ORDER RE MOTION TO VACATE DECISION
Plaintiff Independent Union of Flight Attendants ("IUFA") seeks an order of this court vacating its prior decision on the ground that the case was mooted while on appeal.
IUFA brought this action in 1988 against defendants Pan American World Airways, Inc. and Pan American Corporation ("Pan Am"), seeking to compel arbitration of a grievance concerning work assignments on the now-terminated European operations of Pan American Express, Inc. a wholly-owned subsidiary of Pan Am Corp. At issue in that case was whether Section 204 of the Railway Labor Act ("RLA"), 45 U.S.C. § 184, applied to international operations. Judge Schwarzer dismissed the action by order dated April 7, 1989, holding that there exists no extra-territorial jurisdiction under the RLA, and thus that this court had no subject matter jurisdiction. Independent Union of Flight Attendants v. Pan American World Airways, Inc., 1989 U.S. Dist. LEXIS 14759, 132 L.R.R.M. 2520, 113 Lab. Cas. (CCH) P 11,672 (N.D. Cal. 1989).
IUFA appealed to the Ninth Circuit, which upheld the decision on January 10, 1991. Independent Union of Flight Attendants v. Pan American World Airways, Inc., 923 F.2d 678 (9th Cir. 1991) (vacated). IUFA then petitioned for rehearing en banc. The Ninth Circuit, however, found that it was precluded from acting on that petition, as Pan Am had declared bankruptcy on January 8, 1991.
IUFA then withdrew its original, underlying grievance, and requested that the Ninth Circuit vacate its January 8 order and direct this court to vacate as moot its original dismissal.
In response, the Ninth Circuit vacated its January 8 order, finding that
because IUFA has withdrawn its grievance, we have been "deprived . . . of the ability to redress [IUFA's] injuries." [citation]. We conclude that this appeal is now moot. Because this appeal became moot while the petition for rehearing and suggestion for rehearing en banc were still pending and before the mandate issued, the appropriate disposition is to vacate the panel's opinion and dismiss the appeal.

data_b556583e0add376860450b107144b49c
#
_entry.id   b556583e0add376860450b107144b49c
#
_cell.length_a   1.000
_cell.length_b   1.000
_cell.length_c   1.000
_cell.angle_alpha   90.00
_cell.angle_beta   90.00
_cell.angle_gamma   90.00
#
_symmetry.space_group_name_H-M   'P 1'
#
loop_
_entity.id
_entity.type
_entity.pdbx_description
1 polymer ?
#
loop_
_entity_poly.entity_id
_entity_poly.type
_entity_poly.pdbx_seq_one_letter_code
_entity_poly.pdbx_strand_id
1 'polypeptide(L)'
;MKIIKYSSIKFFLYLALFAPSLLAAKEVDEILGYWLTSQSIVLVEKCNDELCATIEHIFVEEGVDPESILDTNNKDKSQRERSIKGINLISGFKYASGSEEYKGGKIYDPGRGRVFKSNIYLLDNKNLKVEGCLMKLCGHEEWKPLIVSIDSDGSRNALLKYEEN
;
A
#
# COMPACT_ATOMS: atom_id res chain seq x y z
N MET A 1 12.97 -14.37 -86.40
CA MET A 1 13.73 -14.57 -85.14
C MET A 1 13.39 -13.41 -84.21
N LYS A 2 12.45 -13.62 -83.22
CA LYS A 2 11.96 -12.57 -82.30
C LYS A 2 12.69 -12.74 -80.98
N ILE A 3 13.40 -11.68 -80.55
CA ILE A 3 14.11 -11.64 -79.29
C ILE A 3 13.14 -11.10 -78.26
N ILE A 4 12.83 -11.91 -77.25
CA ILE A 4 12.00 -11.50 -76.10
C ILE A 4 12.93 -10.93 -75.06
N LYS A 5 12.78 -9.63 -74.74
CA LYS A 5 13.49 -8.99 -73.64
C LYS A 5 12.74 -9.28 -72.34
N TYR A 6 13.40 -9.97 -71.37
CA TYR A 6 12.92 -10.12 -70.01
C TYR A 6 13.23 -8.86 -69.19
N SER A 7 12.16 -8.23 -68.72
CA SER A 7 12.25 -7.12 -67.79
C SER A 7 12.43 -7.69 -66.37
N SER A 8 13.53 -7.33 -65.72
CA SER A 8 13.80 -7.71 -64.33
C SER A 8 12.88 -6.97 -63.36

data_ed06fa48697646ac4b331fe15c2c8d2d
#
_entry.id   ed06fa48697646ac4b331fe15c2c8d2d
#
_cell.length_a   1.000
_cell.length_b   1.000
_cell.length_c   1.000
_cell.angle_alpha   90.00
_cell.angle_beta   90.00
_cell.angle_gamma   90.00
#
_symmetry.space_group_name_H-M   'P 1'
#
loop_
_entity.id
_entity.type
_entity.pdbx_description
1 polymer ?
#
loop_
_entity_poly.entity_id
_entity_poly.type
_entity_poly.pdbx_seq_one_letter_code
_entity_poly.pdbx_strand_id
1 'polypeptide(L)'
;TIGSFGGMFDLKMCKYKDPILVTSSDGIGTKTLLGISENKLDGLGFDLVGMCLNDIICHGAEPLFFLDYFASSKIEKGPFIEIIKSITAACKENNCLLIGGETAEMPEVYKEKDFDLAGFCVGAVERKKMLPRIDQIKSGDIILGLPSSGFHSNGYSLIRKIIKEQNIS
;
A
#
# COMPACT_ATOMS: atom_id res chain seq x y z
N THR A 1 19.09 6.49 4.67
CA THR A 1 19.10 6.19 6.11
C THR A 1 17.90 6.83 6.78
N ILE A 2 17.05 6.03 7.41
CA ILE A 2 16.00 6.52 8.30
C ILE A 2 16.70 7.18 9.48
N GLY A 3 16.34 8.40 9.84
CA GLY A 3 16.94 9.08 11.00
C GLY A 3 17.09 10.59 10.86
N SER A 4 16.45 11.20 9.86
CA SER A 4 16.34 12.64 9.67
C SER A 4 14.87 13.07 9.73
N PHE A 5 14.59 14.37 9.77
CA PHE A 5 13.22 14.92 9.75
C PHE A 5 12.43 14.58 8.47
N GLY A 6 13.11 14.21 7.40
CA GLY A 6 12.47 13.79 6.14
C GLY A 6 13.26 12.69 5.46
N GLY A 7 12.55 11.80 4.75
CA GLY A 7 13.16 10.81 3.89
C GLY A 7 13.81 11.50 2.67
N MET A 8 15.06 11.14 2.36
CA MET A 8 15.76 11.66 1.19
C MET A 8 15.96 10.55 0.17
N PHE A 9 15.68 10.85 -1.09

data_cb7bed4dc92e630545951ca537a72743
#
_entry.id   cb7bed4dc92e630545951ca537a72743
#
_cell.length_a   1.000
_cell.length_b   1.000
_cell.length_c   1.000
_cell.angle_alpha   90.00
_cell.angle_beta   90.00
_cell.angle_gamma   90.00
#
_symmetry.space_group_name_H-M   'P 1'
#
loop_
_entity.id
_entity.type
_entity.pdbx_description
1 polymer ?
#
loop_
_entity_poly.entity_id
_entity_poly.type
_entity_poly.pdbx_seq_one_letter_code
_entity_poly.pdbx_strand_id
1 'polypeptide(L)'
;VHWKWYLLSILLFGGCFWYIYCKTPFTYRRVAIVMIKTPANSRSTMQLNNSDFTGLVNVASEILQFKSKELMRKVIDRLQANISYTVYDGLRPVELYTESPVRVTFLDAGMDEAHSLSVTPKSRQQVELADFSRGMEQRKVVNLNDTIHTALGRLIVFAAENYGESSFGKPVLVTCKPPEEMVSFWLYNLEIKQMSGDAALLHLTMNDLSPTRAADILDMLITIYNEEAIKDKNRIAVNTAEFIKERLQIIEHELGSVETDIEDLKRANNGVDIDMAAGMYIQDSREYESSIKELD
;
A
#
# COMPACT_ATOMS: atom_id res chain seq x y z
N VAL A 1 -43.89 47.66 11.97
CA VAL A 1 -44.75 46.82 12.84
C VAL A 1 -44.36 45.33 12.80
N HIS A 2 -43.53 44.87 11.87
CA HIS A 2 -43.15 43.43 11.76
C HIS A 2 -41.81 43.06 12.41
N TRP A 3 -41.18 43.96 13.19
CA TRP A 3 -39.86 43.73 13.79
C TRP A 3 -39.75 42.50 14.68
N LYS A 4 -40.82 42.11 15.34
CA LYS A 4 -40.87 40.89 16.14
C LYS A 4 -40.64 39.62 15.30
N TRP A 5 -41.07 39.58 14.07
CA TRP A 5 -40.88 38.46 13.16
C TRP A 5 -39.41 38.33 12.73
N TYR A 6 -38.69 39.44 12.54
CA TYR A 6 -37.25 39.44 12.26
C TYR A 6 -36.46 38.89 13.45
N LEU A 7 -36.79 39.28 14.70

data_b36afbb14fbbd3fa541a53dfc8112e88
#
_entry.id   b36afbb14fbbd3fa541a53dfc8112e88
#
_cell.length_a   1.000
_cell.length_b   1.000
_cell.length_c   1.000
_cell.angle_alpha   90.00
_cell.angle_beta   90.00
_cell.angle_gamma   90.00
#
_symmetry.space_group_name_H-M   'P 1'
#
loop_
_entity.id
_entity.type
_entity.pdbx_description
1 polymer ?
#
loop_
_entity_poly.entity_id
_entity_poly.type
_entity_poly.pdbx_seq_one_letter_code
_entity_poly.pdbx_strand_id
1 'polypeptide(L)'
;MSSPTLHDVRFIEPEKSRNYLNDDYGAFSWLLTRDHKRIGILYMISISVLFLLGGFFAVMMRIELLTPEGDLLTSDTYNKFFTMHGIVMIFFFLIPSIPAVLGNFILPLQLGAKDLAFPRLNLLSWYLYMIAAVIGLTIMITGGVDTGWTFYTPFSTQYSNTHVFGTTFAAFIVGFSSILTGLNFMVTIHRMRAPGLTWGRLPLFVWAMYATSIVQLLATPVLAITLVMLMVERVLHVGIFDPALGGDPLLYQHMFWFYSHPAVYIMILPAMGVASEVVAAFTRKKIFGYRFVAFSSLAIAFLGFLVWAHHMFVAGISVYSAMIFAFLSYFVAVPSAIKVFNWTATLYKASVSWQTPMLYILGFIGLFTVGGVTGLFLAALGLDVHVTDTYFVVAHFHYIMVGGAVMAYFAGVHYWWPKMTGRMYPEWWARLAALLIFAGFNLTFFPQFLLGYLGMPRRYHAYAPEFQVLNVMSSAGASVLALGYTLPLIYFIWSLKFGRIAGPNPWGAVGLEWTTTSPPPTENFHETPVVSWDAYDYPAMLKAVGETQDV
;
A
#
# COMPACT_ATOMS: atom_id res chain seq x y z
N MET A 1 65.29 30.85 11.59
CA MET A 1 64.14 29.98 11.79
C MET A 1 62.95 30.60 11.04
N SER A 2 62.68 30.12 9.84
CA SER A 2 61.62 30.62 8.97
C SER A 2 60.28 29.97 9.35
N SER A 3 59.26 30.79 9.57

Independent Union of Flight Attendants v. Pan American World Airways, Inc., 966 F.2d 457, 459 (9th Cir. 1992) (citations omitted).
The court, however, declined to order vacatur of this court's decision, instead remanding the case for a determination of whether the judgment should be vacated.
In cases that become moot during the appeal process, the normal procedure is for the appellate court to both dismiss the appeal and order the district court to vacate the underlying decision. United States v. Munsingwear, Inc., 340 U.S. 36, 39, 95 L. Ed. 36, 71 S. Ct. 104 (1940). The rationale behind this procedure is clear; having been denied by circumstances beyond its control the opportunity to fully litigate its case, the appellant should not be bound by the original (and non-final) judgment.
There exists an important exception to this rule, however; where, as here, it is the appellant itself that has mooted the appeal, that appellant has not been deprived of a chance to litigate its case. Instead, it has waived that chance, just as if it had chosen not to appeal in the first place, and thus the appellate court will not order the original judgment vacated. This exception finds its best articulation in Ringsby Truck Lines v. Western Conference of Teamsters, 686 F.2d 720, 721 (9th Cir. 1982):
We find the distinction between litigants who are and are not responsible for rendering their case moot at the appellate level persuasive. If the effect of post-judgment settlements were automatically to vacate the trial court's judgment, any litigant dissatisfied with the trial court's findings would be able to have them wiped from the books. "It would be quite destructive to the principle of judicial finality to put such a litigant in a position to destroy the collateral conclusiveness of a judgment by destroying his own right of appeal." 1B Moore's Federal Practice P 0.416 at p.2327 (2d ed. 1982). That possibility would undermine the risks inherent in taking any controversy to trial and, in cases such as this one, provide the dissatisfied party with an opportunity to relitigate the same issues.
As in the Munsingwear rule, "the rationale behind this exception is [clear,] that a dissatisfied litigant should not be allowed to destroy the collateral consequences of an adverse judgment by destroying his own right to appeal." Allard v. DeLorean, 884 F.2d 464, 467 (9th Cir. 1989). Accordingly, the Ninth Circuit in this case followed the practice articulated in National Union Fire Ins. Co. v. Seafirst Corp., 891 F.2d 762, 769 (9th Cir. 1989), and remanded the case to this court to balance the relative equities and hardships attendant to either vacating or leaving undisturbed the original opinion.